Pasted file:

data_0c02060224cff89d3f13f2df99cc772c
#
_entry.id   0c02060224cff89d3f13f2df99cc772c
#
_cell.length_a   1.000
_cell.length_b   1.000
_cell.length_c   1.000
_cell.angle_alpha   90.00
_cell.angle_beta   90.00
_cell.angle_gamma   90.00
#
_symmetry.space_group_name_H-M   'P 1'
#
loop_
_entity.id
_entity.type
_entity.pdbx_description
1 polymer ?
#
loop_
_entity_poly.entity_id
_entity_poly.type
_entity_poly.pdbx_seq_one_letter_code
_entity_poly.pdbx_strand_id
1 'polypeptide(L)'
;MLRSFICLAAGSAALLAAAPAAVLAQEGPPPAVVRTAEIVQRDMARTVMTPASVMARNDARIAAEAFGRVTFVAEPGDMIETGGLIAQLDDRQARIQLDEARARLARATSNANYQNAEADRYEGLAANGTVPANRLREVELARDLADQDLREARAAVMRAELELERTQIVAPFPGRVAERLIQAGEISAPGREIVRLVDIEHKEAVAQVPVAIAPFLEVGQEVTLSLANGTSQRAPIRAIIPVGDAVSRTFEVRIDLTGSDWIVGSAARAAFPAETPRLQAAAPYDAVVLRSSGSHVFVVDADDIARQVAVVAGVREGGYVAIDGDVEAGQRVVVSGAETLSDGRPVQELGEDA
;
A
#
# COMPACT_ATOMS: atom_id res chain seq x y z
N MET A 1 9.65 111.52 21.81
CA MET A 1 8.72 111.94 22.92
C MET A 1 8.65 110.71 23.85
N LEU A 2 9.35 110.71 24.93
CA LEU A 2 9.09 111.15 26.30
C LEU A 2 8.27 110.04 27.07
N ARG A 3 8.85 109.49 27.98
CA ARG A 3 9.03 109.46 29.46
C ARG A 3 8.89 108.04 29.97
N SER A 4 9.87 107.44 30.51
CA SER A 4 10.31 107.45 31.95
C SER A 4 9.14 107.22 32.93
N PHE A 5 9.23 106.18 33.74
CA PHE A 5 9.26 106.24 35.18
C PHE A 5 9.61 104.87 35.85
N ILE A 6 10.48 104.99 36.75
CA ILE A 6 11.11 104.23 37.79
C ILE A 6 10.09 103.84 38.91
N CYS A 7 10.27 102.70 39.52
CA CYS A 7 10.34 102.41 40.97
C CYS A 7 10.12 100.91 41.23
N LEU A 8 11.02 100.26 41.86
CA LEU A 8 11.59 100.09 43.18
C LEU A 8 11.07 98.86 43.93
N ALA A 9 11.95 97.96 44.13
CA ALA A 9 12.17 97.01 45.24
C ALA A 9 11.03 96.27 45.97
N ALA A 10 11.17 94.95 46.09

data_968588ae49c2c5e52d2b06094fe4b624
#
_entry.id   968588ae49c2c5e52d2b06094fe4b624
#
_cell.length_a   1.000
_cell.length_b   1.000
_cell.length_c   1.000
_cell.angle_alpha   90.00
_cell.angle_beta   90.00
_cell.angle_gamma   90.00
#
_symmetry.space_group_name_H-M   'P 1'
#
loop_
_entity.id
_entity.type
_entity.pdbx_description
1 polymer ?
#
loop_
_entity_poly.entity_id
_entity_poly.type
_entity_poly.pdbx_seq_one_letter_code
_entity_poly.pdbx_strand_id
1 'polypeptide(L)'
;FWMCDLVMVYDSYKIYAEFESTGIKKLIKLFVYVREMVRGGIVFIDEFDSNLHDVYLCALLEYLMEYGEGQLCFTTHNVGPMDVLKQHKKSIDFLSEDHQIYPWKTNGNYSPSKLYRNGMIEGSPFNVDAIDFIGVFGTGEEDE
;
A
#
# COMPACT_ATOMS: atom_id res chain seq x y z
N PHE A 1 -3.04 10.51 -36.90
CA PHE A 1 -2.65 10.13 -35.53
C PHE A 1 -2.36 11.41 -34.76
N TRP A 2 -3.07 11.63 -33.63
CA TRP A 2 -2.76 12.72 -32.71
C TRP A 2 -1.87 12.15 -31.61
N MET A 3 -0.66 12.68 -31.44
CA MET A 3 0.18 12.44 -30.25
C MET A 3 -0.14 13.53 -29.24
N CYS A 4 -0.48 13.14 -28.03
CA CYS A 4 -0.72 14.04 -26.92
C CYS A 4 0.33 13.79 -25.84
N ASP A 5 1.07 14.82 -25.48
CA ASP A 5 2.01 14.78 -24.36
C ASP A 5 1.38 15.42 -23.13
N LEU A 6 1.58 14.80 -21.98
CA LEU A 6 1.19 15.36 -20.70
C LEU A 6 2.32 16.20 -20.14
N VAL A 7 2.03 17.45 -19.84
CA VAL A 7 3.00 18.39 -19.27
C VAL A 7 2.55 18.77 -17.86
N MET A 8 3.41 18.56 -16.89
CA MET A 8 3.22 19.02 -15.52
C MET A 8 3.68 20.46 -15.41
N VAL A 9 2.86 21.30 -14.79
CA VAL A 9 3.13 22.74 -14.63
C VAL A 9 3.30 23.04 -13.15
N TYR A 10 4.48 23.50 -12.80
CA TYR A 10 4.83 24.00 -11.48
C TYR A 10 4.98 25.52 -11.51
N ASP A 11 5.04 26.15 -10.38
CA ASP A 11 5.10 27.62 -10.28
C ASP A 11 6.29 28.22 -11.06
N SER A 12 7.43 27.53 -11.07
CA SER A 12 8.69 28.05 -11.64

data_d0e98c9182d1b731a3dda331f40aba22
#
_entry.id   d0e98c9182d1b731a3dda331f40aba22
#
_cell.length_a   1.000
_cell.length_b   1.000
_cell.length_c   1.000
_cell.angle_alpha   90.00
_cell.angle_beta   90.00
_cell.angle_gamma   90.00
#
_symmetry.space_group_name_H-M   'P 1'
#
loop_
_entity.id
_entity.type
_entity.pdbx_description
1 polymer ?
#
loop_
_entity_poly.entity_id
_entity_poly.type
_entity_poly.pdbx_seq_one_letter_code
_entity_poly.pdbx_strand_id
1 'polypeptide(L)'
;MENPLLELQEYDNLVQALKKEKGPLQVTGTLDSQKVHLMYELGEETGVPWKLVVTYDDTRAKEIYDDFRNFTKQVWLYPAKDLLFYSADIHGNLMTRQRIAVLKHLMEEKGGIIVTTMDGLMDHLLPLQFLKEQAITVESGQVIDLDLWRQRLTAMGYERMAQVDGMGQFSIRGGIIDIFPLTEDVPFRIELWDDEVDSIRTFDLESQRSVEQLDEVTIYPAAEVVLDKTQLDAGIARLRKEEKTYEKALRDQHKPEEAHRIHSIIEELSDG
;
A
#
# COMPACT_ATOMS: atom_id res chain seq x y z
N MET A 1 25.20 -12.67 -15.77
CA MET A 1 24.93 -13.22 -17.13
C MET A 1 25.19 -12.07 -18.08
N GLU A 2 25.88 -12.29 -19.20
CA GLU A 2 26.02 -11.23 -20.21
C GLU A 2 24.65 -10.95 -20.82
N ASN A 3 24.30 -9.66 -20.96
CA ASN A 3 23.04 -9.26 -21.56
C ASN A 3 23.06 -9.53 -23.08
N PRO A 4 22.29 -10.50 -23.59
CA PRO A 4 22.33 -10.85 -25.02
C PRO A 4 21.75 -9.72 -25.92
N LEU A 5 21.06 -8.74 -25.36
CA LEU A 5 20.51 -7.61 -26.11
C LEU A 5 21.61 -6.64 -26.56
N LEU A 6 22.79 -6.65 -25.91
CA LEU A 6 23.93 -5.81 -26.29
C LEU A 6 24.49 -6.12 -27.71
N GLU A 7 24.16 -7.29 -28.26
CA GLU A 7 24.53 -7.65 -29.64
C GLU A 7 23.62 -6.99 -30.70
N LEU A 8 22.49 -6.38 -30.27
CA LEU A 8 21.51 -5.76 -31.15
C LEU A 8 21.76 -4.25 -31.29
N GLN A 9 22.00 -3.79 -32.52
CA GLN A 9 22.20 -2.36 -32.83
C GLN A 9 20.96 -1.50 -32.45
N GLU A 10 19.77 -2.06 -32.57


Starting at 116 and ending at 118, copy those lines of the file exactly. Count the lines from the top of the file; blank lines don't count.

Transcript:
N TYR A 10 4.48 23.50 -12.80
CA TYR A 10 4.83 24.00 -11.48
C TYR A 10 4.98 25.52 -11.51